“For those prone to anxiety disorder, the symptoms are frequent, long lasting, and are not necessarily connected to a specific event,” explains Centre For Health and Healing. “This can cause distress because they negatively impact a person’s daily functioning and quality of life.”

Find information on therapists and treatment center facilities so that you’re ready to direct staff to the places they can get help. If you use a PEO or even give access to medical coverage for your employees they will have this information readily available. Many medical insurance providers also have health advocate access that can help you, or your employees, find providers.

Anxious Employees - Slack Post Reminding Employees of a Medical Benefit

Also, learn what can aid in reducing anxiety, such as meditation and exercise, so that you can give your employees evidence-based advice. Know who to get in touch with if the situation is serious and how you can make their work life easier to alleviate their worries.

Remember, though, that sometimes a member of staff simply wants to be heard and understood. They may not be looking for therapists or how to treat anxiety, but simply someone to lean on when the going gets tough. Recognize triggers that induce anxiety too and make a concerted effort to curb those triggers.

Trauma experienced with other employers can, and does, trigger an anxious employee in a new workspace, even if it’s not intentional. Don’t forget, ask the employee if they want advice or referrals before offering them to avoid causing any offense.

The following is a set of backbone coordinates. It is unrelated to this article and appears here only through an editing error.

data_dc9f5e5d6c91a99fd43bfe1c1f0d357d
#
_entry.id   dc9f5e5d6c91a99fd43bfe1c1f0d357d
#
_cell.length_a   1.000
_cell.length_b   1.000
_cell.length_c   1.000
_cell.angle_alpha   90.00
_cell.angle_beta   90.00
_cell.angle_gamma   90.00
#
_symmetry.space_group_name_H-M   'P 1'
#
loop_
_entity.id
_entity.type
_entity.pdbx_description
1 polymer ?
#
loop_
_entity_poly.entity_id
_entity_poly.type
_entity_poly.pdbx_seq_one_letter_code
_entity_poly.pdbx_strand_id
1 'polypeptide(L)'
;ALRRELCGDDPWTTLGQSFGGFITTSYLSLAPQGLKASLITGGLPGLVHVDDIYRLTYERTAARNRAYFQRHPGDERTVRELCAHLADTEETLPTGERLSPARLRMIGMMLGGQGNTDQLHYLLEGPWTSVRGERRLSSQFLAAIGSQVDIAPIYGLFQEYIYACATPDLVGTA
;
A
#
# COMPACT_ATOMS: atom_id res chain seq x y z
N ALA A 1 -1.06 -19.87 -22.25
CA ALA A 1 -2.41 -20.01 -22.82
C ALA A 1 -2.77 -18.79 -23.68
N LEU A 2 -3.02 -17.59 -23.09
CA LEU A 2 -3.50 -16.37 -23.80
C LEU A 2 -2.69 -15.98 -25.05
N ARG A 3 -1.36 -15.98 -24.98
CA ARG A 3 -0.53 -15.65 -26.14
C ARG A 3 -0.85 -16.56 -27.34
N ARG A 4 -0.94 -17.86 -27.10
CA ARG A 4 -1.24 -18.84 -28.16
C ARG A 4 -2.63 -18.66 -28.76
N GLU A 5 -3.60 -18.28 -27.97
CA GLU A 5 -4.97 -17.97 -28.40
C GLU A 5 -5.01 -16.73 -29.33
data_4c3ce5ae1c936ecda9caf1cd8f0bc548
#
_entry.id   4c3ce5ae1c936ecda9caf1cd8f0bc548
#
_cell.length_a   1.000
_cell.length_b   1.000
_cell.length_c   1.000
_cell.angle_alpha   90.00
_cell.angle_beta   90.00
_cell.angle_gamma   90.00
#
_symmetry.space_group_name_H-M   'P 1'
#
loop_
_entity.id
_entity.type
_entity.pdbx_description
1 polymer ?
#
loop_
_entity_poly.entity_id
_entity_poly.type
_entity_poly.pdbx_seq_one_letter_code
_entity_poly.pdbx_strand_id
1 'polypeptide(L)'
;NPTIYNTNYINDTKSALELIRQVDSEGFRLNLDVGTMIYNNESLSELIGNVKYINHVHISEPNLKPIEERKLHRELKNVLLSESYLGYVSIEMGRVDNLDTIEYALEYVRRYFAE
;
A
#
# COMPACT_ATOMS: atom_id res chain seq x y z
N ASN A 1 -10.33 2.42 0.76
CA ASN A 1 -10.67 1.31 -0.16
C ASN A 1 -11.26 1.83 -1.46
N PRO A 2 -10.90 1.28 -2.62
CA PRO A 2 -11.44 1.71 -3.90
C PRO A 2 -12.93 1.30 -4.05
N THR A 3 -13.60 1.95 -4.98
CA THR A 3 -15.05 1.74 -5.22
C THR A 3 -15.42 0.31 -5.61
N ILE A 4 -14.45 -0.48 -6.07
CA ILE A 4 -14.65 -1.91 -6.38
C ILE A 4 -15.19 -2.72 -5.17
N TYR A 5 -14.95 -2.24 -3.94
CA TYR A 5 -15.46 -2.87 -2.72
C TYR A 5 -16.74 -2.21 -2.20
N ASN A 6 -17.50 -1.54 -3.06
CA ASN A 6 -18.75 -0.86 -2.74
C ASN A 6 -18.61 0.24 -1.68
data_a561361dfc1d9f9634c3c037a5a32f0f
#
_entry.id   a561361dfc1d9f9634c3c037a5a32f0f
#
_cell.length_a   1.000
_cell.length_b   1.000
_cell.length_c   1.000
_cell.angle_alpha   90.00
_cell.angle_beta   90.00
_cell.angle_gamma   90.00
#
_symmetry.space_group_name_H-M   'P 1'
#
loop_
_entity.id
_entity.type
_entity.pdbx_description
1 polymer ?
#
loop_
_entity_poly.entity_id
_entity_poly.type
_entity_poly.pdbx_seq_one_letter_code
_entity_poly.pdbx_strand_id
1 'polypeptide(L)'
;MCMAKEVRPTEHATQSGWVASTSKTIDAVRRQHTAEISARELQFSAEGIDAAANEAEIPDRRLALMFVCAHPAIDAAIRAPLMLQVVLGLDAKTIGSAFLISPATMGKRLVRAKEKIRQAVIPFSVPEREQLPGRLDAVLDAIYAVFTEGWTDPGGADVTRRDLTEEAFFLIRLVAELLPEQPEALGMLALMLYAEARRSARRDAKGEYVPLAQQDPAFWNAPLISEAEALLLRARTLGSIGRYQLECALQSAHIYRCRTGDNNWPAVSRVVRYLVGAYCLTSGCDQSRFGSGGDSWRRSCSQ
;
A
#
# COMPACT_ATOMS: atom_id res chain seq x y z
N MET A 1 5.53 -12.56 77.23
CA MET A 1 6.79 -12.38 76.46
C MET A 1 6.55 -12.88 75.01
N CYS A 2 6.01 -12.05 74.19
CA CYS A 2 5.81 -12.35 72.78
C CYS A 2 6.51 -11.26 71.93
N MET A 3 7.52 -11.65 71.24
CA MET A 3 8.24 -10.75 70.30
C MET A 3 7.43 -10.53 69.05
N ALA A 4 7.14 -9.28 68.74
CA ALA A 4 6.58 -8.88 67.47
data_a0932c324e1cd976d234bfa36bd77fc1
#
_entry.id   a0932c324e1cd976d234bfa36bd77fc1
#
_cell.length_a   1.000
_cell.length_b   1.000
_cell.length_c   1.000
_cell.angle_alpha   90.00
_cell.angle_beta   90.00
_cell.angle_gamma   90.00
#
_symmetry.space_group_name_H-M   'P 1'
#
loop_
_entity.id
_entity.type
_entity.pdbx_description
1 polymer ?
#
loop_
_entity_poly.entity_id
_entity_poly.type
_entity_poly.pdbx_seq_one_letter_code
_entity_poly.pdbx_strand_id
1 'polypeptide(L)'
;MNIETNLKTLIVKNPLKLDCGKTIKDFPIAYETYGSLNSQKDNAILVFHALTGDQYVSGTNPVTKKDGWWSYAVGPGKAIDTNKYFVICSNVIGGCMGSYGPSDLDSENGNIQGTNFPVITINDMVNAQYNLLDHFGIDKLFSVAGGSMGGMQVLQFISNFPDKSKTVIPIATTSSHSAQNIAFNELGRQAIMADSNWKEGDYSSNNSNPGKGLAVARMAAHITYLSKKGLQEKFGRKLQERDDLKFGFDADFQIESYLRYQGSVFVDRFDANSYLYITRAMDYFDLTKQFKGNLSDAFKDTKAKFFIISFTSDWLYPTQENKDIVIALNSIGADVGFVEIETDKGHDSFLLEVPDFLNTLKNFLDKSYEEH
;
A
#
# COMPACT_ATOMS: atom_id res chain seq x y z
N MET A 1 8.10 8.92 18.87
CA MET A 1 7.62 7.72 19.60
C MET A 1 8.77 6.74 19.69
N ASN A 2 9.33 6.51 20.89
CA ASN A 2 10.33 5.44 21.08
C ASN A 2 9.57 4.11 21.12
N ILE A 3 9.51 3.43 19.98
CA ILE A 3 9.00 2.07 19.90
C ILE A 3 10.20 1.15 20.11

Raise Awareness of Mental Health Issues

You may have members of staff with anxiety who will never show it. In these cases, you can offer your support from afar by demonstrating your awareness of mental illness.

Create posters for your office that give tips on how to look after your mental well-being, and celebrate days such as World Mental Health Day. Some organizations celebrate a day or even a week of mental health by closing their offices, effectively causing all employees to take a time out.

HubSpot Unplugged

Announcing "HubSpot Unplugged:" A New Initiative To Help Employees With Burnout

By simply putting in the effort to address mental health in the workspace, you could support anxious employees and make them feel more comfortable.

Allow for Flexibility and Remote Work

Being flexible with working hours can alleviate a lot of stress for anxiety sufferers. If you can, let your staff know that they can take a mental health day here and there or come in late/leave early if they’re not feeling their best.